Eco-Living Magazine

SOLAR ENERGY 101: How to Afford Solar Electricity in Massachusetts

Posted on the 17 August 2012 by Derick Ajumni
Massachusetts is no California when it comes to the number of sunny days in a year, but the state is rapidly muscling its way to having one of the biggest Solar industries in the United States. Late 2010 records indicate that more than 2,600 PhotoVoltaic systems had been installed. This saves 22,500 metric tons, and over 1 million metric tons of annual CO2 emissions over the lifetime of the panels (MassCEC data). Recent data from the State Department of Energy Resources indicate that Massachusetts now continues to generate 129+ MegaWatt of solar energy enough to power 157,500 New England homes (The Boston Globe - May 2012). 

There are over 200 solar energy firms in Massachusetts with an additional 1,300 others venturing in to grab a share of the market. This conglomerate employs roughly 14,000 installers, manufacturers and miscellaneous staff.

The number of sunny or cloudy days doesnt matter. What matters is  how serious the residents make sure renewable energy projects get done. This sharp "Boom" in solar energy growth in Massachusetts as of 2007 is supported by strong incentives, and policies that curb the upfront installation costs both for commercial and residential installations within the state. Also, the high energy costs in New England make Solar installation very reasonable, and the drop to almost half the price of PV panels helps the cause tremendously.

So what actually makes installing solar in Massachusetts affordable? Well to start with there is what we call the 'State Renewable Portfolio Standard' or "RPS" that requires utilities to produce a certain amount of their power from renewable sources. This makes it easier for a home owner to negotiate installing solar with their current utility company. Then there is the 'State Renewable Energy Credits' or "SRECs" - in order to comply with the state RPS, utilities trade SRECs for physical cash - but what is an SREC? An SREC is generated when 1,000kWh (1MWh) of solar energy is produced and consumed. So realistically a 10kw solar system will generate about 12 SRECs/year, and its value depends on supply and demand in the market at that time ($300/SREC in Massachusetts).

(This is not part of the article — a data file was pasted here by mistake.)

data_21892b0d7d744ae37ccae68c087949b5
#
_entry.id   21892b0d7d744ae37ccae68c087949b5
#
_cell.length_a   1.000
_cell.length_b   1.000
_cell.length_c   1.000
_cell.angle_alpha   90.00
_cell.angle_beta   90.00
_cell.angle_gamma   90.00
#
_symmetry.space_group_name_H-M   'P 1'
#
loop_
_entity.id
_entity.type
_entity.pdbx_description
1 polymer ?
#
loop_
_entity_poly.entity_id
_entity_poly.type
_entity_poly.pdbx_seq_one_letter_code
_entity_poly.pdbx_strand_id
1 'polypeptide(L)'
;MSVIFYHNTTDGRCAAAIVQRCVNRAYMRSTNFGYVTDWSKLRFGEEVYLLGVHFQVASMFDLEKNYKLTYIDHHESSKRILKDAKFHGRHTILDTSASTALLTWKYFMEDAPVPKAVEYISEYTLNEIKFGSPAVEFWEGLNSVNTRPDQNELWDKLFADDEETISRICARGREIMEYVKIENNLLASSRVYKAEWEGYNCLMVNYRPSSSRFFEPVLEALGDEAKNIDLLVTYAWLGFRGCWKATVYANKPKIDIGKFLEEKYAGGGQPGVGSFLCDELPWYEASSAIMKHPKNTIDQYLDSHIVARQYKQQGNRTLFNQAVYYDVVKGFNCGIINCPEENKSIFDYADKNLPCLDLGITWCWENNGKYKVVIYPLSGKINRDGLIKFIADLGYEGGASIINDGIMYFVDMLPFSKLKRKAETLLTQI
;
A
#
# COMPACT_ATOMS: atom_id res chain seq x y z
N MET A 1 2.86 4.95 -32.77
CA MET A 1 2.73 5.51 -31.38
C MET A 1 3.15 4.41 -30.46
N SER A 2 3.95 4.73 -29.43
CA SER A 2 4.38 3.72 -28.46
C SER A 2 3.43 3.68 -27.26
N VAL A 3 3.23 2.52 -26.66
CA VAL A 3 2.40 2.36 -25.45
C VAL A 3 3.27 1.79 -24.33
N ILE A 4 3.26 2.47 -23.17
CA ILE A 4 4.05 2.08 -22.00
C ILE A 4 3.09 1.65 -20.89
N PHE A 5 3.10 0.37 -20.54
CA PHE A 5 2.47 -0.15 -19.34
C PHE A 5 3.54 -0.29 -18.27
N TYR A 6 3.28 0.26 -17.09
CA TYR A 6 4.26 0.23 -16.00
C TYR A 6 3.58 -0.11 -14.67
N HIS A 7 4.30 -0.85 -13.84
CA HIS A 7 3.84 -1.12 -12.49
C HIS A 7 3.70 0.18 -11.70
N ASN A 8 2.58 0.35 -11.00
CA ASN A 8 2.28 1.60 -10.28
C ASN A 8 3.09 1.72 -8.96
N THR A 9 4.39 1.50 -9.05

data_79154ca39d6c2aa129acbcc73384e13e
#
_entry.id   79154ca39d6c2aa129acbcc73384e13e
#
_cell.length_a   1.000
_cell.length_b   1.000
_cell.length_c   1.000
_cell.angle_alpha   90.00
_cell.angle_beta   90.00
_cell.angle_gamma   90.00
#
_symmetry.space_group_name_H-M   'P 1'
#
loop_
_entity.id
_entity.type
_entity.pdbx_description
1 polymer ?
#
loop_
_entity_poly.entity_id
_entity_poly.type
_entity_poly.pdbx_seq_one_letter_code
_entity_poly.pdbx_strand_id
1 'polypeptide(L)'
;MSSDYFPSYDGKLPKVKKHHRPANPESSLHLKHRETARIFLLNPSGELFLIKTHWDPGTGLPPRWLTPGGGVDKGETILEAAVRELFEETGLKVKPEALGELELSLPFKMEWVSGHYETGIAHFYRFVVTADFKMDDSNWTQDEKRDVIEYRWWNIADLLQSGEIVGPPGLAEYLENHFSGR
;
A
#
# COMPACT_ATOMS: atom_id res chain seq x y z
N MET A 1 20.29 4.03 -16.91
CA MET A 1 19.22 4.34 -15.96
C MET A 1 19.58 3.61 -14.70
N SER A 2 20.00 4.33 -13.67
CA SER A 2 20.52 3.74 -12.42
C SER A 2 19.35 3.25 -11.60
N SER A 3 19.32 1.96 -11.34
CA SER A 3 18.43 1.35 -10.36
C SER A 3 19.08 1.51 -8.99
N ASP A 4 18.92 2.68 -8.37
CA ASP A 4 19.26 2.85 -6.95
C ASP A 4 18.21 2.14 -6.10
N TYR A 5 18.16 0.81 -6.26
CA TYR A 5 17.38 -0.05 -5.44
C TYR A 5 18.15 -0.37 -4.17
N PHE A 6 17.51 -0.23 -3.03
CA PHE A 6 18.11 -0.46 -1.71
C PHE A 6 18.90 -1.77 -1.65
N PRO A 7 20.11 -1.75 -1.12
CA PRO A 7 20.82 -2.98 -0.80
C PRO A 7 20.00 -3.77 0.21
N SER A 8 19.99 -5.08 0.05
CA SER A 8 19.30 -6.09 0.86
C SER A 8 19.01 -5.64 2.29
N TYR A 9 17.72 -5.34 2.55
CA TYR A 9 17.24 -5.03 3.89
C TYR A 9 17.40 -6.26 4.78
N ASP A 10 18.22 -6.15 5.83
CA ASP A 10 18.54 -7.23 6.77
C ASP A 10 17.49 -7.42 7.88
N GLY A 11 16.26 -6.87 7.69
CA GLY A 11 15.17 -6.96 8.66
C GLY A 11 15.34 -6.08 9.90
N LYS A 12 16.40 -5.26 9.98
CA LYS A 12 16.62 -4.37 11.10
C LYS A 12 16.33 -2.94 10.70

There is also 'Net Metering' which when arranged with your utility company helps record unused energy the PV system produces in the day that is back fed into the grid for electricity credits which can be used at night. There is also a long list of Rebates and Tax credits a business or residential install could benefit from on the DSIRE website. 

All these incredible points make it super easy for a business or individual to afford solar in Massachusetts. Installations can also qualify for the Commonwealth Solar II program which offers tremendous savings.

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